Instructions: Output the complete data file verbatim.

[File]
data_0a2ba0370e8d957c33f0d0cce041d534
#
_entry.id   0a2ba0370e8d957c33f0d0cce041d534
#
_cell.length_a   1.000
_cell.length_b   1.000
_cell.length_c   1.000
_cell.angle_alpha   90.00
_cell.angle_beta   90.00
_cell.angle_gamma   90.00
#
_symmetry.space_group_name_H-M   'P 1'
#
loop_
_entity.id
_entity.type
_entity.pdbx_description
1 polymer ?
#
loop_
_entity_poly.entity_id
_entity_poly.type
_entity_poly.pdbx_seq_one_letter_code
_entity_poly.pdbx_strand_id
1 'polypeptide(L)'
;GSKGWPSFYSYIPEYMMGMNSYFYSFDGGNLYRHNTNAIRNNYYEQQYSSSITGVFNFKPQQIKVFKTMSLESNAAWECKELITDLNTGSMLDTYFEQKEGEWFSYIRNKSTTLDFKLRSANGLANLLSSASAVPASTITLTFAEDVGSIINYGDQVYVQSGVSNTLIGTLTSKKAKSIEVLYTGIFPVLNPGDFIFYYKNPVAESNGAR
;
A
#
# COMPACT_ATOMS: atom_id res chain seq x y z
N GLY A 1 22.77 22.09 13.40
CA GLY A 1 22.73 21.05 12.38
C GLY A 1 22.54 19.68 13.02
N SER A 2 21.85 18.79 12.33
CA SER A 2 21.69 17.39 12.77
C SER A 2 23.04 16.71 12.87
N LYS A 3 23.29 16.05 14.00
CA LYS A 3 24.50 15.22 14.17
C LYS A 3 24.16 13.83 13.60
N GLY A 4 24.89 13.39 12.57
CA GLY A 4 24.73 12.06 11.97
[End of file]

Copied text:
data_0a2ba0370e8d957c33f0d0cce041d534
#
_entry.id   0a2ba0370e8d957c33f0d0cce041d534
#
_cell.length_a   1.000
_cell.length_b   1.000
_cell.length_c   1.000
_cell.angle_alpha   90.00
_cell.angle_beta   90.00
_cell.angle_gamma   90.00
#
_symmetry.space_group_name_H-M   'P 1'
#
loop_
_entity.id
_entity.type
_entity.pdbx_description
1 polymer ?
#
loop_
_entity_poly.entity_id
_entity_poly.type
_entity_poly.pdbx_seq_one_letter_code
_entity_poly.pdbx_strand_id
1 'polypeptide(L)'
;GSKGWPSFYSYIPEYMMGMNSYFYSFDGGNLYRHNTNAIRNNYYEQQYSSSITGVFNFKPQQIKVFKTMSLESNAAWECKELITDLNTGSMLDTYFEQKEGEWFSYIRNKSTTLDFKLRSANGLANLLSSASAVPASTITLTFAEDVGSIINYGDQVYVQSGVSNTLIGTLTSKKAKSIEVLYTGIFPVLNPGDFIFYYKNPVAESNGAR
;
A
#
# COMPACT_ATOMS: atom_id res chain seq x y z
N GLY A 1 22.77 22.09 13.40
CA GLY A 1 22.73 21.05 12.38
C GLY A 1 22.54 19.68 13.02
N SER A 2 21.85 18.79 12.33
CA SER A 2 21.69 17.39 12.77
C SER A 2 23.04 16.71 12.87
N LYS A 3 23.29 16.05 14.00
CA LYS A 3 24.50 15.22 14.17
C LYS A 3 24.16 13.83 13.60
N GLY A 4 24.89 13.39 12.57
CA GLY A 4 24.73 12.06 11.97